We are unmoved by the Government's argument that, if it cannot maintain an independent action against the tortfeasor, it can only protect itself by refusing to pay its seaman maintenance and cure until the seaman sues it. The Government knew about Frey's action against Gallagher, and it took no steps to intervene or to remove the action to the federal courts. If Congress had intended that seamen not receive maintenance and cure payments where recovery has been had from the tortfeasor, it could have enacted legislation to give the Government a lien on the seaman's recovery. Cf. Federal Employees' Compensation Act, 5 U.S.C. § 751 et seq., 5 U.S.C. § 776


In cases where if such vessel were privately owned or operated, or if such cargo were privately owned or possessed, or if a private person or property were involved, a proceeding in admiralty could be maintained, any appropriate nonjury proceeding in personam may be brought against the United States or against any corporation mentioned in section 741 of this title. Such suits shall be brought in the district court of the United States for the district in which the parties so suing, or any of them, reside or have their principal place of business in the United States, or in which the vessel or cargo charged with liability is found. The libelant shall forthwith serve a copy of his libel on the United States attorney for such district and mail a copy thereof by registered mail to the Attorney General of the United States, and shall file a sworn return of such service and mailing. Such service and mailing shall constitute valid service on the United States and such corporation. In case the United States or such corporation shall file a libel in rem or in personam in any district, a cross libel in personam may be filed or a set-off claimed against the United States or such corporation with the same force and effect as if the libel had been filed by a private party. Upon application of either party the cause may, in the discretion of the court, be transferred to any other district court of the United States. 46 U.S.C. § 742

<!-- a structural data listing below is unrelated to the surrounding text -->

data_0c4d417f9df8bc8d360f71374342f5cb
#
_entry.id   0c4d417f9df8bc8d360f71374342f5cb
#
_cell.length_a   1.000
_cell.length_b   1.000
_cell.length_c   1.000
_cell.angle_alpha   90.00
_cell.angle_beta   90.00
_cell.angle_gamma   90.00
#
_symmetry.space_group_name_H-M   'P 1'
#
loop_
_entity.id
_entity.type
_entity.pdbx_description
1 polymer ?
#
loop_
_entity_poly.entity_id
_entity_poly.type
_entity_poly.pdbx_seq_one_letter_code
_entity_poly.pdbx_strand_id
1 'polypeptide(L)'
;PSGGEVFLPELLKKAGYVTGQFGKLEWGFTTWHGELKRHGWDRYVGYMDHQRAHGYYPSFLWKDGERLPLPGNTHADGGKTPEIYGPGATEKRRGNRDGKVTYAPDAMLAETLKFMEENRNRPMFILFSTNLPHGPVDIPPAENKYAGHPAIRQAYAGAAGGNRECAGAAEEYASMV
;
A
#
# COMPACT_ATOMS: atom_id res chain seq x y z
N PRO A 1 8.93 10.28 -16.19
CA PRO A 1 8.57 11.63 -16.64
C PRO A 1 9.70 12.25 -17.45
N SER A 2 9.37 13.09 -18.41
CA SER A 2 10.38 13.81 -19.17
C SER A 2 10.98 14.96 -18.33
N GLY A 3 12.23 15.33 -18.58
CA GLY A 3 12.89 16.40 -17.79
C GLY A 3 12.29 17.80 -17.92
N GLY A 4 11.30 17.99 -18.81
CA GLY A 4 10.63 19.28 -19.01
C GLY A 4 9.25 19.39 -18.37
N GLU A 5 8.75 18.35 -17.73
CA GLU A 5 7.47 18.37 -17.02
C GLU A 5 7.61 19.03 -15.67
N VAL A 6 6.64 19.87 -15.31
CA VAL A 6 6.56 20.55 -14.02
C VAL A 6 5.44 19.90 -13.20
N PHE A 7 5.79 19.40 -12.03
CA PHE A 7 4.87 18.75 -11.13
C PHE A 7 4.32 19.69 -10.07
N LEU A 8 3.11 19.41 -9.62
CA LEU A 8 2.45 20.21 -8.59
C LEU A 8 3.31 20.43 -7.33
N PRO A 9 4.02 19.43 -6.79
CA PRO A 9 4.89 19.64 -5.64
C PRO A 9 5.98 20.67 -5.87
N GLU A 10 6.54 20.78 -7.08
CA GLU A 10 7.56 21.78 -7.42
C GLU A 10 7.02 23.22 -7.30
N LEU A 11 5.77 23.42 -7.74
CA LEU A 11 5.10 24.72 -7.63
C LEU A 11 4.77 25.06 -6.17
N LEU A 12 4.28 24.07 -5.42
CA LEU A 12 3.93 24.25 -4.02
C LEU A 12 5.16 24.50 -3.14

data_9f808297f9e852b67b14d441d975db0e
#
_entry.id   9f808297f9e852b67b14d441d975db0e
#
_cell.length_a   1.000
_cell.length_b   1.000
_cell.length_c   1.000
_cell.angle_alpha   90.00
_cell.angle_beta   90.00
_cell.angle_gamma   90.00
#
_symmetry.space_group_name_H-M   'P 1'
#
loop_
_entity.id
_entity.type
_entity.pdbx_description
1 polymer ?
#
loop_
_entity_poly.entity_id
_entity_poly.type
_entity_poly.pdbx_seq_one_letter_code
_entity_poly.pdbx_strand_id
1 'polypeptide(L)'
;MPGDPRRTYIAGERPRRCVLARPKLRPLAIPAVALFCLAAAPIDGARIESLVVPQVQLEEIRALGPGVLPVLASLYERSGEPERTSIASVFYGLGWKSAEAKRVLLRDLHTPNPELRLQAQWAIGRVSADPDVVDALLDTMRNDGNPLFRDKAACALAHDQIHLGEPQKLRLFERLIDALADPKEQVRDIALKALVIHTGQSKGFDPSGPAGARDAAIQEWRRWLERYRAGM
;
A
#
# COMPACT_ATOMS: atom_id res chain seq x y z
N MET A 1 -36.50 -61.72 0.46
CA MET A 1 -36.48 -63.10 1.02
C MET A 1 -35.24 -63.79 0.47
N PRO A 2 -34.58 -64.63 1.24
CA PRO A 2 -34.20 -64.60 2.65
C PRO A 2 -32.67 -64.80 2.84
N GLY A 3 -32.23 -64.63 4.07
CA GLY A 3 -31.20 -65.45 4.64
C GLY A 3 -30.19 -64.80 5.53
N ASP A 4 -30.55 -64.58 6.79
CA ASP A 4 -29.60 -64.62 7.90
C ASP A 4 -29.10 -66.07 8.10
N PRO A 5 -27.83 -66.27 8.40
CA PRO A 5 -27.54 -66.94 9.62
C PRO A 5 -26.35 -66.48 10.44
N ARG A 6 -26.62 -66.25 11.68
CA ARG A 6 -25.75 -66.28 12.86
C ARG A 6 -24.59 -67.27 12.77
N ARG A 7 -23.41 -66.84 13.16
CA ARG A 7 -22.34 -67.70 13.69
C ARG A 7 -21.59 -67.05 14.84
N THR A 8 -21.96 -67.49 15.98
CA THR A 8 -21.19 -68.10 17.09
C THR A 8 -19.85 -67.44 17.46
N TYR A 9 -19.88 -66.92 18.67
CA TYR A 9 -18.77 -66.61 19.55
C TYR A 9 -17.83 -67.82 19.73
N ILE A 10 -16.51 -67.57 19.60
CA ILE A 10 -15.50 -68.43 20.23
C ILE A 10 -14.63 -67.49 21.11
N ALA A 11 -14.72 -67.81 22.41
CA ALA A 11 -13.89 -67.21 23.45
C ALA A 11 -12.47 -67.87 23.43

All moneys recovered in any suit brought by the United States on any cause of action arising from, or in connection with, the possession, operation, or ownership of any merchant vessel, or the possession, carriage, or ownership of any cargo, shall be covered into the United States Treasury to the credit of the department of the Government of the United States, or of the corporations mentioned in section 741 of this title, having control of the vessel or cargo with respect to which such cause of action arises, for reimbursement of the appropriation, or insurance fund, or other funds, from which the loss, damage, or compensation for which said judgment was recovered has been or will be paid. 46 U.S.C. § 751


The Suits in Admiralty Act is a "sue and be sued" statute, but it has not been construed to confer on the Government a right to sue which is coextensive with the rights of private shipowners. E. g., Puget Sound Stevedoring Co. v. United States (W.D. Wash. 1923) 287 F. 751